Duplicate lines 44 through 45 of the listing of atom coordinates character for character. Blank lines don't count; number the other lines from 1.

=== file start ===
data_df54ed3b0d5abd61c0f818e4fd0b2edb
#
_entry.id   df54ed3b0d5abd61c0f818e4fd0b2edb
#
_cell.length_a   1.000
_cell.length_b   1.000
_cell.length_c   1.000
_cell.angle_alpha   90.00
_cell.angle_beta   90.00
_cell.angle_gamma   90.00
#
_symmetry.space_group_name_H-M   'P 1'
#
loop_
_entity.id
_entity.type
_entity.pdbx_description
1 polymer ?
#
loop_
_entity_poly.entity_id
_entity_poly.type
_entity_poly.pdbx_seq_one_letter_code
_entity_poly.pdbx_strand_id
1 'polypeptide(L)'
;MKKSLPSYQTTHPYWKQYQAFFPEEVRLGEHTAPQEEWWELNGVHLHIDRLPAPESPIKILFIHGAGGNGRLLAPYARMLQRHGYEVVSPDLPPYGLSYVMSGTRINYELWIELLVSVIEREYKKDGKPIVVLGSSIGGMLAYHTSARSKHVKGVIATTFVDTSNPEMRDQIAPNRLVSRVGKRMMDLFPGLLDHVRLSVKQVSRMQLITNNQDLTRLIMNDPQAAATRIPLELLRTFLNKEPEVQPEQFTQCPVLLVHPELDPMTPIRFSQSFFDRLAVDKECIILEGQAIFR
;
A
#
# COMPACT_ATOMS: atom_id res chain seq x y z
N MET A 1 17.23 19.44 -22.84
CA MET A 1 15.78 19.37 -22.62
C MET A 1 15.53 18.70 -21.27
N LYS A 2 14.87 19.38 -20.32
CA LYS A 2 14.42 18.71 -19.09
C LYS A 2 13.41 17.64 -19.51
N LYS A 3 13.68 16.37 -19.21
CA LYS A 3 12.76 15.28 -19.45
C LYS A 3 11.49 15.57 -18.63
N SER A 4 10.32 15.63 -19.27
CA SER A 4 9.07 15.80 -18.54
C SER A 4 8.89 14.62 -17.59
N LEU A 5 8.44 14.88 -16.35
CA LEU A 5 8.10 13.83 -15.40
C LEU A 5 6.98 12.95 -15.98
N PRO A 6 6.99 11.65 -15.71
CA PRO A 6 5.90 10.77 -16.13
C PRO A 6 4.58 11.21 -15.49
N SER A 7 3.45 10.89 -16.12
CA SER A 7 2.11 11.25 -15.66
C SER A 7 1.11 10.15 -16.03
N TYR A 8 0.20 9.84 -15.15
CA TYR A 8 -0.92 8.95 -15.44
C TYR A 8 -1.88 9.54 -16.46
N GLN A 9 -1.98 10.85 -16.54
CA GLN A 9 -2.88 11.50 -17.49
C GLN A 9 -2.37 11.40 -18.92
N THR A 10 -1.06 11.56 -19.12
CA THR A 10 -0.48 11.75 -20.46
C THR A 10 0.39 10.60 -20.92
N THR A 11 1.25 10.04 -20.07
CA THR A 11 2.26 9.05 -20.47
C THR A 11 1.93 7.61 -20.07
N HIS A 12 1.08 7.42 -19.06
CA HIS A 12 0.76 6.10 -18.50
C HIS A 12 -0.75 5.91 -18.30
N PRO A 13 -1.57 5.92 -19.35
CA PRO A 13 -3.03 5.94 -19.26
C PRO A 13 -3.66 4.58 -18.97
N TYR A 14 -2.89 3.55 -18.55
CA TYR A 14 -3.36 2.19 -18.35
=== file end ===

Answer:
CA LEU A 5 8.10 13.83 -15.40
C LEU A 5 6.98 12.95 -15.98